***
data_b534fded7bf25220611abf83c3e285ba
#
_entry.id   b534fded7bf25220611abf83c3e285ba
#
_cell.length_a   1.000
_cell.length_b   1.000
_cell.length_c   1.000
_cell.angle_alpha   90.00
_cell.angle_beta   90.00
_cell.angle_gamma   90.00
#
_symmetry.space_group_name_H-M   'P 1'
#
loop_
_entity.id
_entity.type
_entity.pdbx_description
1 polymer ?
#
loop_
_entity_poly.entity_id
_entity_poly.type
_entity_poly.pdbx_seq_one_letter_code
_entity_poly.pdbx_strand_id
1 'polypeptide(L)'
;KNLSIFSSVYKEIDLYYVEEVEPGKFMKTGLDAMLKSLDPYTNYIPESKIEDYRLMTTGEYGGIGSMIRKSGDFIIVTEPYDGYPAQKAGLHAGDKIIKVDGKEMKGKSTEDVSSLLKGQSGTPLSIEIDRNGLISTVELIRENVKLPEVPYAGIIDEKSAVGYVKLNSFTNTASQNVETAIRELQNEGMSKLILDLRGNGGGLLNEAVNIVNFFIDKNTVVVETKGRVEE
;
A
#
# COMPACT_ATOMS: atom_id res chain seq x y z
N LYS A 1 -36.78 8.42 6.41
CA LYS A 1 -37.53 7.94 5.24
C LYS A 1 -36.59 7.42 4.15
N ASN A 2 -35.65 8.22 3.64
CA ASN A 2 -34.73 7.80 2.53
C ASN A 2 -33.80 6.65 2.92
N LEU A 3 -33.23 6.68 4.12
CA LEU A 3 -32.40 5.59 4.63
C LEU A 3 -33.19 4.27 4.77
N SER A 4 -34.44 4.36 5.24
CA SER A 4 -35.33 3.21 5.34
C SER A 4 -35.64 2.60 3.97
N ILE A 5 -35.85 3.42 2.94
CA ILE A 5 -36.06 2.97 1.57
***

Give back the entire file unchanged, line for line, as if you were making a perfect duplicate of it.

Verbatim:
data_b534fded7bf25220611abf83c3e285ba
#
_entry.id   b534fded7bf25220611abf83c3e285ba
#
_cell.length_a   1.000
_cell.length_b   1.000
_cell.length_c   1.000
_cell.angle_alpha   90.00
_cell.angle_beta   90.00
_cell.angle_gamma   90.00
#
_symmetry.space_group_name_H-M   'P 1'
#
loop_
_entity.id
_entity.type
_entity.pdbx_description
1 polymer ?
#
loop_
_entity_poly.entity_id
_entity_poly.type
_entity_poly.pdbx_seq_one_letter_code
_entity_poly.pdbx_strand_id
1 'polypeptide(L)'
;KNLSIFSSVYKEIDLYYVEEVEPGKFMKTGLDAMLKSLDPYTNYIPESKIEDYRLMTTGEYGGIGSMIRKSGDFIIVTEPYDGYPAQKAGLHAGDKIIKVDGKEMKGKSTEDVSSLLKGQSGTPLSIEIDRNGLISTVELIRENVKLPEVPYAGIIDEKSAVGYVKLNSFTNTASQNVETAIRELQNEGMSKLILDLRGNGGGLLNEAVNIVNFFIDKNTVVVETKGRVEE
;
A
#
# COMPACT_ATOMS: atom_id res chain seq x y z
N LYS A 1 -36.78 8.42 6.41
CA LYS A 1 -37.53 7.94 5.24
C LYS A 1 -36.59 7.42 4.15
N ASN A 2 -35.65 8.22 3.64
CA ASN A 2 -34.73 7.80 2.53
C ASN A 2 -33.80 6.65 2.92
N LEU A 3 -33.23 6.68 4.12
CA LEU A 3 -32.40 5.59 4.63
C LEU A 3 -33.19 4.27 4.77
N SER A 4 -34.44 4.36 5.24
CA SER A 4 -35.33 3.21 5.34
C SER A 4 -35.64 2.60 3.97
N ILE A 5 -35.85 3.42 2.94
CA ILE A 5 -36.06 2.97 1.57